Interview: Americana Rocker Douglas Wayne Discusses Timely New Single ‘HEY YA’LL’, Upcoming Album, & More

Sometimes you have to live a little before realizing your calling in life. It takes an understanding that it’s not so much the destination, but the journey that molds and inspires us, and we must embrace the muse when it beckons.

For singer-songwriter Douglas Wayne, who’s traversed the hills, valleys, and plains of America, that “moment” crystallized while surpassing triple digits on the speedometer of his ’71 Mustang convertible down a desolate Delaware beach road. While reckless behavior is thrilling, it can often be a sign that something is amiss- that it’s not enough to simply exist, and that the spiritual quest must go on.

It was time to “do the music.”

Like many are called to do, Wayne followed his humbucker heart to Music City to pursue his love of music, soul, country, blues and a Fender amp or two. Flash-forward a handful of years later through a few natural disasters and some increasing Music City traffic jams, the result is the freewheelin’ prowl of Coyote, Wayne’s 10-song debut album produced by Daniel Dennis (Beth Crowley, Chris Michael, Callie Prince). 

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Arriving April 22 via local label, ‘One Horse Nashville,’ the album was introduced last fall with the release of his first single, “I’m a-Gonna,” a twangy barroom ditty about pulling on the reins and taking yourself home before you muck up.

And today, January 28th, Wayne dropped his second single, “HEY YA’LL,” which rumbles along in fine Americana fashion asking the eternal question, “whatcha done done?” He claims he didn’t set out to write a “message song,” and that it just happened. The pandemic, the January 6th insurrection, constant bad news about climate change…all these things came to a head for him.

We got the chance to fire some questions Wayne’s way to learn more about the new single, the upcoming album, & much more.

So what’s the story of Douglas Wayne the songwriter in a nutshell?

A story about a guy who’s been writing for years trying to pitch to Music Row and finally decided to write in his own voice for himself.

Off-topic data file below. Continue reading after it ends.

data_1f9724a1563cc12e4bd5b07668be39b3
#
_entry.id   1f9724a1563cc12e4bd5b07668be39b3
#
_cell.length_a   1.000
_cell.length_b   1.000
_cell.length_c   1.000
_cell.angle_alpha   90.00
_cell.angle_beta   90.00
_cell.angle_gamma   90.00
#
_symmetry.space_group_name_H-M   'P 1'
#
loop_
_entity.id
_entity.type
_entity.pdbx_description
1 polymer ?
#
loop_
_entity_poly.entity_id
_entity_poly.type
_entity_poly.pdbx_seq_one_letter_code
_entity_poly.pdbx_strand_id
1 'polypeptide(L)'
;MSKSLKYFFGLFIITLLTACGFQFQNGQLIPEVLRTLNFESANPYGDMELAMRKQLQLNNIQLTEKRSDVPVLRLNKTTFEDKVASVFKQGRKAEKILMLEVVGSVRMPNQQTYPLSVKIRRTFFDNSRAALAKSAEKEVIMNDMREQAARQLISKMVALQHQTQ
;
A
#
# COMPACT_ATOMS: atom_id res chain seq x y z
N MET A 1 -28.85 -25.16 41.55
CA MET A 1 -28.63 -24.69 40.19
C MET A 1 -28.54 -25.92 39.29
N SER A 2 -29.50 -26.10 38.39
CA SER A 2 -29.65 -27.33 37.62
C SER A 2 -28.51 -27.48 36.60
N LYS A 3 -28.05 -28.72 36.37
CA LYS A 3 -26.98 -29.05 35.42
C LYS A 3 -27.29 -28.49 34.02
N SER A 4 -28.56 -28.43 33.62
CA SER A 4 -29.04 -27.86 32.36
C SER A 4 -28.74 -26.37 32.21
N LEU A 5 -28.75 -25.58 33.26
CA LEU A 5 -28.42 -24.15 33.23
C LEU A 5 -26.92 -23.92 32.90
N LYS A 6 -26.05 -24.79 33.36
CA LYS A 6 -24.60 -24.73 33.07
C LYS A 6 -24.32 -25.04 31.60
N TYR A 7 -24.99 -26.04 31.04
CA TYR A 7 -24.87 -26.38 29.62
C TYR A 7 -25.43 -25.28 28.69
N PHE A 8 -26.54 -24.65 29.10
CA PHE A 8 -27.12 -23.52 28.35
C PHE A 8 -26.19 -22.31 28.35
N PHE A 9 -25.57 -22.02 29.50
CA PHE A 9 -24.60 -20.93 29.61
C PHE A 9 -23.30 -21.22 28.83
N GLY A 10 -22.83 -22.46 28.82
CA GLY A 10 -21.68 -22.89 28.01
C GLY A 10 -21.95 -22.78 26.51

And how long have you been in Nashville?

17 years.

So you’ve got your new single, “HEY YA’LL,” dropping today, January 28th. Can you touch on the backstory and creation of it a bit more for us?

The influence is the social consciousness of some early 70s rock. Thinking ‘Ohio’ by Neil Young (CSNY): strong guitar hook, poignant, not preachy lyrics. The inspiration for the song is current events. We’ve just passed the anniversary of the Jan 6 attack on the U.S. Capitol. There’s a ton of misinformation about climate science. I think this era is every bit as significant to the history of this country as the early 70s if not more so. For me, the time is right for a song like HY. That said, I didn’t set out to write a social consciousness song when I started writing HY. It just came together and I love how it turned out.

What made you choose to release this song as a single compared to others on your forthcoming album, Coyote?

I haven’t canvassed the airwaves, so to speak, but I don’t think there’s a lot of Americana or Alt Country music being done right now that asks hard questions about what’s going down in the U.S. in the early ‘20s. For me, that’s a real driving factor. I know there’s some school of thought that people don’t want to get too political or whatever for fear of alienating their audience but, going back to Woody Guthrie and Pete Seeger and up through the 70s, Americana, folk, and rock music had a real and passionate voice. So, I’m hopefully tapping into that tradition. But also, listening to the tracks in order, “HEY YA’LL” is the showstopper, to use a Broadway term. It really jumps out as the single.

How did you get hooked up with producer Daniel Dennis, and what made him the perfect match for the sound you wanted to achieve?